Review: The Bar Stool Preachers, Trillians, Newcastle

The Bar Stool Preachers performing at Trillians in Newcastle. Pics: Gary Welford.
The Bar Stool Preachers performing at Trillians in Newcastle. Pics: Gary Welford.
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Far away from the TV glare of The X Factor and Britain's Got Talent lies a rich seam of artists who are trying to make it the hard way.

Not for them a few weeks of fame on the gogglebox, a hastily-recorded album, then being tossed aside as the next batch of hopefuls pour off the conveyor belt.

No, these singers and bands are the ones who fell in love with 'real' music when they were kids, learnt to play and formed a band with other like-minded souls.

If they're half-decent they might make it onto the circuit of pubs, clubs and bars which still realise live music is a great way of pulling punters on even the most mundane weeknight.

That's what The Bar Stool Preachers - a ska-infused streetpunk outfit from Brighton who were only formed a couple of years ago – are doing, trying to make a name for themselves.

This free gig should have taken place before Christmas, but had to be pulled at the last minute when singer TJ McFaull fell ill while doing the soundcheck.

TJ McFaull of The Bar Stool Preachers in action at Trillians.

TJ McFaull of The Bar Stool Preachers in action at Trillians.

They promised the fans who already started turning up for the show that they would return, and fulfilled that pledge on Wednesday night, playing in front of maybe 150 assorted punks, skins and rude boys and girls.

If you haven't heard them, they combine the ska chops of The Specials with the punk attitude of The Clash, but they're very much their own band, and their set is full of original material.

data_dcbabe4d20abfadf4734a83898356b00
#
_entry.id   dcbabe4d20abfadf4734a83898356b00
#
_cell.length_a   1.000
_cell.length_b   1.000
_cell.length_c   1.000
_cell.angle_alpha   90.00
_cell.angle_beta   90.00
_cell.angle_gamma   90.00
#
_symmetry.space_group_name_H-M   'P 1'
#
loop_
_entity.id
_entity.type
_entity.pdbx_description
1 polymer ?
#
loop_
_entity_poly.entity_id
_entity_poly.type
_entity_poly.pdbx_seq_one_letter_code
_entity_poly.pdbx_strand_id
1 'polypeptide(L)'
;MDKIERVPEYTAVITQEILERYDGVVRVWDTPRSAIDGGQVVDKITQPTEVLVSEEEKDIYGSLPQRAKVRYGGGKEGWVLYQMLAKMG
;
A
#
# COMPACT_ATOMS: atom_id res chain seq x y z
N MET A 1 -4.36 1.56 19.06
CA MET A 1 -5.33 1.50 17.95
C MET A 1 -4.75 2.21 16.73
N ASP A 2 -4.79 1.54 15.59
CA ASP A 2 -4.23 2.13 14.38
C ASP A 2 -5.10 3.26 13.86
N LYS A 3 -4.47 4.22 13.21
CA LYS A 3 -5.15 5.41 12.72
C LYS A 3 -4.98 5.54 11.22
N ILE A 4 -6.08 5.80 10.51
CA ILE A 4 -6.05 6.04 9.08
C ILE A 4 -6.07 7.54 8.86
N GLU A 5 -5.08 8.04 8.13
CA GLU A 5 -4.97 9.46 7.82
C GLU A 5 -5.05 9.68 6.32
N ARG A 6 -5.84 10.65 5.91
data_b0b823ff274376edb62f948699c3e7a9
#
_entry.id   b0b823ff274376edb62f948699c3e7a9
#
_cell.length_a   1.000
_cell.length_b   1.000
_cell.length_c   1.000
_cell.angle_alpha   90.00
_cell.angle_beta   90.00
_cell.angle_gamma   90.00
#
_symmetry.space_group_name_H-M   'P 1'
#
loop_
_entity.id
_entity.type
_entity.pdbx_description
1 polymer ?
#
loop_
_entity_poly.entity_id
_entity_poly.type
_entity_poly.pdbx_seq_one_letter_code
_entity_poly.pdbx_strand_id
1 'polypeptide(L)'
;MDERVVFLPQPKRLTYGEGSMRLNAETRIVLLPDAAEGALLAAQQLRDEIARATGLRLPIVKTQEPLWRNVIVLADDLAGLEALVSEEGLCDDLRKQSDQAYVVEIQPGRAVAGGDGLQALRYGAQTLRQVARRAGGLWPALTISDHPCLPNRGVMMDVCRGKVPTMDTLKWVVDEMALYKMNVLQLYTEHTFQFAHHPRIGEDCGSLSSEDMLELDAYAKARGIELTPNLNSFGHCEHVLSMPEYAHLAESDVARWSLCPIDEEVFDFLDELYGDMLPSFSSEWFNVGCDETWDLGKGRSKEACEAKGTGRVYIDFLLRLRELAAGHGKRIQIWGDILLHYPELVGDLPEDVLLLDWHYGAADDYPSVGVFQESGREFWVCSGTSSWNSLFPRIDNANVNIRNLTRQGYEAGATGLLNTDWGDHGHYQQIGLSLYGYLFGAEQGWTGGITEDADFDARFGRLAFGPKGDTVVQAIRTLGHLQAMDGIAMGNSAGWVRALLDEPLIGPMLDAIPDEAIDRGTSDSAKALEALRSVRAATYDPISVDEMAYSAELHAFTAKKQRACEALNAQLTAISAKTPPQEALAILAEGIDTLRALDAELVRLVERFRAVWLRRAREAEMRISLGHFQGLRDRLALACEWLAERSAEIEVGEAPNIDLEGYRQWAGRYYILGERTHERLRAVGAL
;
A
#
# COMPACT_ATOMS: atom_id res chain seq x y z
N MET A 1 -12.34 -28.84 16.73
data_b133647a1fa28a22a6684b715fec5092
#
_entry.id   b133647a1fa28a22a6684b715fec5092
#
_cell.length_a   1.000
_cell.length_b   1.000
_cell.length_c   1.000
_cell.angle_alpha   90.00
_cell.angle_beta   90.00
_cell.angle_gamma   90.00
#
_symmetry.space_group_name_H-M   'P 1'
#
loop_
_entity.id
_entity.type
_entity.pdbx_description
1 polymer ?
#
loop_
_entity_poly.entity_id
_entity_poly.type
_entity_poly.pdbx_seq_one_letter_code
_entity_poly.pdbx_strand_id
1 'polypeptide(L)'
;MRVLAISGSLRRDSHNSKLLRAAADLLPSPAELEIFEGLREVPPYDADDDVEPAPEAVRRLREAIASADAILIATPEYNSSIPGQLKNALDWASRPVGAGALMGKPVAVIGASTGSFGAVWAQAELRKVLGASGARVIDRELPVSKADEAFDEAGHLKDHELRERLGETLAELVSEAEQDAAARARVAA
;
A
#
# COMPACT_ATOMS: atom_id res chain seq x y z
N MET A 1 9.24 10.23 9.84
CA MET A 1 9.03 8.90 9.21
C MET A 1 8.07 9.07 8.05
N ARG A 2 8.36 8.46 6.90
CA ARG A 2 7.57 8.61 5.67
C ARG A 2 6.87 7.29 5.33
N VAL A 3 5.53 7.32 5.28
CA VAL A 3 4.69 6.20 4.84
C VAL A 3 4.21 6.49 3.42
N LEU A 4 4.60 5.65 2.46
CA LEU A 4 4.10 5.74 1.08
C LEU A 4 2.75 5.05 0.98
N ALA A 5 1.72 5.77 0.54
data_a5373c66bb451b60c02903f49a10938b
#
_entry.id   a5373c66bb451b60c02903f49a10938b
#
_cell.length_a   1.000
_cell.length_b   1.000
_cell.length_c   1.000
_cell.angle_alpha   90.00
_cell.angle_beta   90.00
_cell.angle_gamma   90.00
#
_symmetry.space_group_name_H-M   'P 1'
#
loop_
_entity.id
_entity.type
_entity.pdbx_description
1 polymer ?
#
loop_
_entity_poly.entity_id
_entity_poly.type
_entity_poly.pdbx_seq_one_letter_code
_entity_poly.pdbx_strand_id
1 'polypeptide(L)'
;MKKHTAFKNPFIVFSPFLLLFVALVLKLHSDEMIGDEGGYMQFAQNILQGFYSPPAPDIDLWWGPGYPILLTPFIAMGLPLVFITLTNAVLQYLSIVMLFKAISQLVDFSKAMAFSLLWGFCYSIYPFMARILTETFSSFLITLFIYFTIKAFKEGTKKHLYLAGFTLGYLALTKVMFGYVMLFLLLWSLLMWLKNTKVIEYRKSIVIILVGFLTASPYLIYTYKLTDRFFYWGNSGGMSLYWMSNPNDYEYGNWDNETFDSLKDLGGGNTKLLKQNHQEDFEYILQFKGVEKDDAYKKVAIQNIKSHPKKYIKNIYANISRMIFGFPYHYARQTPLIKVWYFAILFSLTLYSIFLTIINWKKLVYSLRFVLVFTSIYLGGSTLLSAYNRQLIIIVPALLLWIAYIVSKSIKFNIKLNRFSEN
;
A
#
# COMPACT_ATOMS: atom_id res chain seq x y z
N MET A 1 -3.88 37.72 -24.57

They've only released one single and one album, the excellent Blatant Propaganda, which was one of my favourite records of last year.

I'd seen them fleetingly at festivals, so was looking forward to hearing a full set, and the Preachers – complete with a new drummer – did not disappoint.

Frontman TJ McFaull of The Bar Stool Preachers.

Frontman TJ McFaull of The Bar Stool Preachers.

Their songs address often weighty issues, and the vagaries of modern life, but in an upbeat way, and they had the more lively members of the audience skanking along from the start.

TJ is a charismatic frontman – possibly because he's the son of Colin McFaull, singer of streetpunk legends Cock Sparrer, and has grown up watching his old fella charm audiences – and his band are good, tight players.

They have a range of killer tunes at their disposal, from opener Trickledown, to the touring band tale Ballad Of The M1, and first encore Clock Out, which celebrates the release the weekend provides from the tedium of a dead-end job.

It's hard to pick out a favourite, but the single One Fool Down, which proffers the advice "never look down on someone, unless you're giving them a hand up" is certainly up there.

The Bar Stool Preachers playing at Trillians.

The Bar Stool Preachers playing at Trillians.

They know this material inside-out, and the acid test of just how good they can become is if they can produce a set of songs just as good – or even better – for their second record.

They end with their signature tune, Bar Stool Preacher, and it sends everyone present homeward with a warm glow at the end of a night which was over all too soon.

The people who saw them here know they're a band destined for much bigger things. In fact, you could say they're already preaching to the converted.

A mention too for the night's opening act, Newcastle-based The Almighty Uprisers, who have only been together a year, and haven't released anything yet.

Their blend of ska and more traditional reggae slipped down nicely as an appetiser, and they are a name definitely worth watching out for.

The Bar Stool Preachers.

The Bar Stool Preachers.

The Almighty Uprisers.

The Almighty Uprisers.